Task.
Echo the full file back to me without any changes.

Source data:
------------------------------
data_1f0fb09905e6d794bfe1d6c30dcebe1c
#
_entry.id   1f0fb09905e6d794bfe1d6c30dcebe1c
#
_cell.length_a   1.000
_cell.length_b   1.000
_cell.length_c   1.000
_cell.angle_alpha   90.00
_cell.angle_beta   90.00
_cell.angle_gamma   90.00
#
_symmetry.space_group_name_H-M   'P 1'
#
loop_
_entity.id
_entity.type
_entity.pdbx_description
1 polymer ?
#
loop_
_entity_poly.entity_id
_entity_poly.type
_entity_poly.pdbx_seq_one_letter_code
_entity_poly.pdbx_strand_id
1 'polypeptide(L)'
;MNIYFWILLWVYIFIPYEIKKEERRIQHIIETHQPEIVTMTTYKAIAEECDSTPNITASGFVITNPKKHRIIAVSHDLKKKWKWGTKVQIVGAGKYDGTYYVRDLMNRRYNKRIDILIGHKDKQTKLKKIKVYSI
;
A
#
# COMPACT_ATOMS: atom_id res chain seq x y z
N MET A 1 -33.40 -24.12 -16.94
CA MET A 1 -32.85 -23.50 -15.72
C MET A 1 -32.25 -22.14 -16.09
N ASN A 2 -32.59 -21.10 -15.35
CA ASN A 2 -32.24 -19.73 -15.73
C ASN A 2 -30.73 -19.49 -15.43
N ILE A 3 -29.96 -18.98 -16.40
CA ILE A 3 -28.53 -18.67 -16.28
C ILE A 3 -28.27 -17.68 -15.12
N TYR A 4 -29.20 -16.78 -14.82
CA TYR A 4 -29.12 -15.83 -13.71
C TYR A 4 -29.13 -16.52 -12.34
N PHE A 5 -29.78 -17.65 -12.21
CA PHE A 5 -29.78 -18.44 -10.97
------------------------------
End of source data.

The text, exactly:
data_1f0fb09905e6d794bfe1d6c30dcebe1c
#
_entry.id   1f0fb09905e6d794bfe1d6c30dcebe1c
#
_cell.length_a   1.000
_cell.length_b   1.000
_cell.length_c   1.000
_cell.angle_alpha   90.00
_cell.angle_beta   90.00
_cell.angle_gamma   90.00
#
_symmetry.space_group_name_H-M   'P 1'
#
loop_
_entity.id
_entity.type
_entity.pdbx_description
1 polymer ?
#
loop_
_entity_poly.entity_id
_entity_poly.type
_entity_poly.pdbx_seq_one_letter_code
_entity_poly.pdbx_strand_id
1 'polypeptide(L)'
;MNIYFWILLWVYIFIPYEIKKEERRIQHIIETHQPEIVTMTTYKAIAEECDSTPNITASGFVITNPKKHRIIAVSHDLKKKWKWGTKVQIVGAGKYDGTYYVRDLMNRRYNKRIDILIGHKDKQTKLKKIKVYSI
;
A
#
# COMPACT_ATOMS: atom_id res chain seq x y z
N MET A 1 -33.40 -24.12 -16.94
CA MET A 1 -32.85 -23.50 -15.72
C MET A 1 -32.25 -22.14 -16.09
N ASN A 2 -32.59 -21.10 -15.35
CA ASN A 2 -32.24 -19.73 -15.73
C ASN A 2 -30.73 -19.49 -15.43
N ILE A 3 -29.96 -18.98 -16.40
CA ILE A 3 -28.53 -18.67 -16.28
C ILE A 3 -28.27 -17.68 -15.12
N TYR A 4 -29.20 -16.78 -14.82
CA TYR A 4 -29.12 -15.83 -13.71
C TYR A 4 -29.13 -16.52 -12.34
N PHE A 5 -29.78 -17.65 -12.21
CA PHE A 5 -29.78 -18.44 -10.97